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Inami woodcarving is a traditional handicraft of Toyama prefecture. Both sides of the wood, which may be camphor, zelkova and paulownia, are carved in deep relief with landscapes, flowers, birds and people. The carving requires great skill and the artisans use more than 200 chisels.

In the mid-Edo period, when the main building of Zuisenji Temple (which had been destroyed by fire) was rebuilt, woodcarvers were invited from Kyoto to complete the work. The local Toyama people learned the skills of woodcarving from them, and this is said to be the origin of Inami woodcarving.

Until the late Edo period, carpenters did most of the work for temples. But, after the Meiji period, professional woodcarvers appeared, who created many of the public works we see today.

With the passage of time, Inami woodcarving has changed from rich temple carvings into interior wooden pieces for private homes, mainly to make transom windows.

Inami woodcarving was designated as a Traditional Handicraft by the Ministry of International Trade and Industry in 1975.
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大阪欄間 Oosaka-ranma Osaka Ranma (Transoms)

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The origins of Osaka Ranma (Transoms) is said to date back to the beginning of the 17th century. The original forms of this traditional wood working skill can be seen at Osaka’s Hijiri Shrine and Shiteno-ji Temple. Duringmid-Edo period, transoms were mainly introduced into merchants’ houses notonly for practical reasons of ventilation and lighting but also as homede´cor to keep the home decency.There are many techniques in Osaka transom woodwork, including chokokurannma (curved transom), which makes use of light presence of the grain of Yaku cedar, and osa rannma (reed transom) or kumiko rannma (latticetransom), which harmonize with beauty of a Japanese house. The materials of Osaka transoms are precious wood of Yaku cedar, other cedar from Kasuga, Yoshino, and Akita regions, Aizu paulownia, and Japanese cypress, and they are processed with tools peculiar to Osaka region. Even a small brush line drawn on a sketch is curved out by making full use of special tools and delicate expression is shown in form.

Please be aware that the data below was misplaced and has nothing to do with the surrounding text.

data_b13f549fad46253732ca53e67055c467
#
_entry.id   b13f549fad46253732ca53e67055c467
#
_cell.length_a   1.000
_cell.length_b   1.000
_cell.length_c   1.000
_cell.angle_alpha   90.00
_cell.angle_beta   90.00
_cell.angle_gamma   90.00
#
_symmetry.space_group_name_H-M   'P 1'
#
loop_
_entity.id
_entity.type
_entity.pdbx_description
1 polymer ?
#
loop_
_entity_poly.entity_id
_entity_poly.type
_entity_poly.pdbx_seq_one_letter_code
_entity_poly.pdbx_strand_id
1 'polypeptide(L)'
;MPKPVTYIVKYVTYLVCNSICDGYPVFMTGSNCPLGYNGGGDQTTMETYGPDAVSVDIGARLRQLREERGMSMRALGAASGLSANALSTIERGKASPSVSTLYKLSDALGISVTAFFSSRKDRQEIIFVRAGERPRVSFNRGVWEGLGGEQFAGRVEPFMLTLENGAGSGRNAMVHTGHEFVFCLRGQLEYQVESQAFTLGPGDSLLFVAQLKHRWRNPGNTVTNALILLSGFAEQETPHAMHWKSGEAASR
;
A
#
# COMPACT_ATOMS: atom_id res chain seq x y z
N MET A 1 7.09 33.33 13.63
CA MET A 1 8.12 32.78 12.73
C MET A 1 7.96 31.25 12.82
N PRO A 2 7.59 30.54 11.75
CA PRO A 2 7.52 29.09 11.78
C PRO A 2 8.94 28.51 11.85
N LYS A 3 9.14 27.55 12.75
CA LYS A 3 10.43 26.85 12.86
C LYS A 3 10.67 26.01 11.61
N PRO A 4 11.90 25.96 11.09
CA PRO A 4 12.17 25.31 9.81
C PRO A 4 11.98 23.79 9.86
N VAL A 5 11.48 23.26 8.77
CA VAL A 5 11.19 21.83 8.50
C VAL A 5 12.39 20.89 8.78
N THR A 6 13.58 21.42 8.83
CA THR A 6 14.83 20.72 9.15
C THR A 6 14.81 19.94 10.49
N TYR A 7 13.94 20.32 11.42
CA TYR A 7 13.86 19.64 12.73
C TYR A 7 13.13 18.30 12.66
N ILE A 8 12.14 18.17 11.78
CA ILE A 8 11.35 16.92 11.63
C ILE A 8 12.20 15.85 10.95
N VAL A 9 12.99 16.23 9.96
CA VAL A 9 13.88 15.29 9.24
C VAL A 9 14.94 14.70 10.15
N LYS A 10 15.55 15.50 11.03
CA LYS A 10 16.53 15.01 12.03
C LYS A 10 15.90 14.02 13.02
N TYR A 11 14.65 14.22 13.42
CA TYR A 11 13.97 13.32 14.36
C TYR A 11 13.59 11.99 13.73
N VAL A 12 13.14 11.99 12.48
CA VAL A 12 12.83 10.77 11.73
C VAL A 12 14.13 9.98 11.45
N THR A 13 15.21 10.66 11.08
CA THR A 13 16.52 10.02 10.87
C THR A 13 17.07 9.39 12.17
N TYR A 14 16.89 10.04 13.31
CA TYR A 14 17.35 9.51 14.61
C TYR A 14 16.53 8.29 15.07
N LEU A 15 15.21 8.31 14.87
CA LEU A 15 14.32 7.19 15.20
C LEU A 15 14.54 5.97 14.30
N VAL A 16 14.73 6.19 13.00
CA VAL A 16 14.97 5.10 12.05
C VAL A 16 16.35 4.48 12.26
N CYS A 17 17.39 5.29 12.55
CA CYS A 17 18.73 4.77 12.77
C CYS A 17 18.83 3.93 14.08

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瑞巌寺本堂(国宝) Zuiganji-houndou(Kokuhou) Zuiganji Temple (national treasure)

Jp En

Zuiganji Temple, located in Matsushima Town, Miyagi prefecture, was established by EnjinJikaku-monk. It is one of the greatest Zen Buddhism temples in Oshu, the northeastern region of Japan. It is famous also for having one of the three most scenic spots in Japan, the others being Amahashi-date and Miyajima.

Most buildings of the temple were built beginning in1609 during the Edo period by Date Masamune, using the style from the Momoyama period and construction took almost five years. He summoned 130 professional builders from Kyoto and Negoro in Wakayama prefecture and ordered high-quality wooden materials such as Japanese cypress, cedar and zelkova from Kumano. Using such a team and materials gives an indication of how powerful he was in Oshu. The details are extraordinary including luxurious and bright paintings on paneled doors, fan lights, sliding doors and recesses. The main building of the temple is designated as a national treasure and consists of 10 rooms.  It was built in Irimoya architectural style and special roof-tile way.  Kannon-bosatsu has been, in peace and quiet, dedicated in it.

The temple is very precious because it has the unique hallmark style of Momoyama.  It is the ultimate in beauty composed passionately by a strong military commander and expert workmen.